I’ll be with few words today, too. The Sunday walk was beautiful – the clouds kicked in the butt, retreating inland with a laugh. The hike took many, many hours (we went as far as the third train stop to the north of us -- San Kristobal), but we did have two pauses – one to stare at boats bobbing by the shore...


.... and the second – at a table with a view toward the mountains and hills. At that second pause we had what is so typical here, that I can’t believe we hadn’t had it thus far – a tortilla with patatas – a sort of omelet with potatoes. You see it at every pintxos bar.


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So, a photo hike, with few words:


Q: how many sheep in this picture?

A: Three!

for the goats among you

another goat

old Basque farmhouse

...has this in the entryway

view during snack break

the wave movement near Mundaka is breathtakingly beautiful (tiny dot in bottom right corner is a man wading in the shallow parts)

evening on Mundaka beach

In the many hours of our walk, Ed and I drive each other to tears in our attempts to get the iPhone translator to recognize his pronunciations.
Go ahead, say it! It never works! I say it, it works. He says it. It does not.
Quit with the ‘ey’ sound, I tell him. It’s ‘eh’!  We explode with laughter as he tries again and again, hating it that I get it each time, while he fails. (Any European will have an easier time with pronunciations; I claim no great skill over and beyond what my birth place has handed to me.)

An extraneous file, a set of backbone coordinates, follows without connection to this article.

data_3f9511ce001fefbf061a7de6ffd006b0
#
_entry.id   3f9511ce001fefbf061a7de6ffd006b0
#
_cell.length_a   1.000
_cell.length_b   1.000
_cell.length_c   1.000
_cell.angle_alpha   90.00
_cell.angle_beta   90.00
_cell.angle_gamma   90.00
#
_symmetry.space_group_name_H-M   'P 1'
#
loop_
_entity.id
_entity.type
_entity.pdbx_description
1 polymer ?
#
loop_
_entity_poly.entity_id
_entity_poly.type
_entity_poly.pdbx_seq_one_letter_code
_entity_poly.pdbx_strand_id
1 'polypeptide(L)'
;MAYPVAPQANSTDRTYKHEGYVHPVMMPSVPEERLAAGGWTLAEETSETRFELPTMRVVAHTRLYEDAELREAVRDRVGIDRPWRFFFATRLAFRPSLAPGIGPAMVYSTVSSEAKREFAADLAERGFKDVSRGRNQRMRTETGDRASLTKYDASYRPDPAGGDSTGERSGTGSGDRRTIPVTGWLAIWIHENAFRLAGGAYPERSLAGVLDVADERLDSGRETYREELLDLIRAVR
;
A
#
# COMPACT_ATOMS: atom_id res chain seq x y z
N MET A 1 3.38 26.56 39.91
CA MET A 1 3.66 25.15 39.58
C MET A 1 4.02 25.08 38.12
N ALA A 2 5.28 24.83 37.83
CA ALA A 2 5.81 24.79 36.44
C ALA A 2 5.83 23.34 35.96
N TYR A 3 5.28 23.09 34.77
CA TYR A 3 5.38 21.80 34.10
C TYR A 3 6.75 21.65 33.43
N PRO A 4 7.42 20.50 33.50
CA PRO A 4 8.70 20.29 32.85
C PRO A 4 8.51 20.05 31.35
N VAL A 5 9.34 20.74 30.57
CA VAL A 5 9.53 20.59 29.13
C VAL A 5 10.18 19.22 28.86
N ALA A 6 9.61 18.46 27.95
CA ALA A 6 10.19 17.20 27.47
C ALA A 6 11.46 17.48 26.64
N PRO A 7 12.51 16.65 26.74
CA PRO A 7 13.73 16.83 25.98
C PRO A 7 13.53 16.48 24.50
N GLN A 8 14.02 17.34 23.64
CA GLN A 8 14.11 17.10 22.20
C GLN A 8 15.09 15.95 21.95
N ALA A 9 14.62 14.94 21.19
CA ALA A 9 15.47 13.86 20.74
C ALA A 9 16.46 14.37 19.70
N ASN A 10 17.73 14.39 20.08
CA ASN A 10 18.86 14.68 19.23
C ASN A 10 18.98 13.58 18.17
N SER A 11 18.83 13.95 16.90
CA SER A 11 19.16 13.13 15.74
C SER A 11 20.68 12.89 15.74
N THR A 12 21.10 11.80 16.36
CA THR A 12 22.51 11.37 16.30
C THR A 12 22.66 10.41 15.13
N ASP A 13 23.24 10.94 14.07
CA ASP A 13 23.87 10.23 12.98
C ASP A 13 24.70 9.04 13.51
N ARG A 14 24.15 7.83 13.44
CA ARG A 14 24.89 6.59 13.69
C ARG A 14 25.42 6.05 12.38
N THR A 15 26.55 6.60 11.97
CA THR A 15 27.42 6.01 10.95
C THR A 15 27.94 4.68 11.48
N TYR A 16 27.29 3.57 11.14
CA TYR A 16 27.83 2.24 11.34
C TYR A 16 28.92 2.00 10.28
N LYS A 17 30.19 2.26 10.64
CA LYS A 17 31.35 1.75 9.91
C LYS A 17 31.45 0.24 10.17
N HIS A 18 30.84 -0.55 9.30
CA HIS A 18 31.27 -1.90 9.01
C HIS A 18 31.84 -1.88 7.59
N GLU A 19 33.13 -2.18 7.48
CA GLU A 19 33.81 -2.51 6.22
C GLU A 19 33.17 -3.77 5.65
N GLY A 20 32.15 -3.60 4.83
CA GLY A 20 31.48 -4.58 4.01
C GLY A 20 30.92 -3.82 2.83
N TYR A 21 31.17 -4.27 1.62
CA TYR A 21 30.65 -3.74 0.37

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ready to throw the iPhone into the fields

In the evening, we have trouble with dinner. We have a 10 o’clock reservation at the Casino (good value!) but when we come there, it’s clear that on the Sunday after San Pedro’s, they want to go home early. So we leave without eating.

And there’s a reason why suddenly no one cares about food, about music on the square (the playing did end early...very early). It’s the night of the final game of the Euro 2012 (soccer championships). Spain against Italy. On every screen at every bar in town.


Finally, at the small place we ate the second night (Fonda), we find an agreeable atmosphere. We eat, Spain wins. There. Could we have a better ending?

the great red tomatoes of Spain

And so the feast of San Pedro finally comes to an end, we leave tomorrow and Mundaka returns to the more prosaic routines, except I don’t know what those are because the four days we were here were anything but prosaic or commonplace.

Ah, but the fireworks: aren’t there fireworks? Indeed. Two men are out on the pier and they are fiddling with something on the ground. Getting ready for the fireworks that will close down the (four day!) celebrations of San Pedro. There are a couple of loud bangs, then silence. The people around the harbor, fresh off the victory in soccer, clamor for more. Here’s more: one of the men lights something on the ground and then runs off. We have less than a minute of magic in the sky and then it’s over.

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Bang, bang, bang!  ... done.

On Monday we may get up for a swim across the estuary. You can only attempt this at low tide and low tide comes early in the morning. Or not. Maybe we’ll cavort along the Atlantic before retreating to Bilbao. Most certainly we’ll be in Bilbao for the night. Unless the medusa gets us!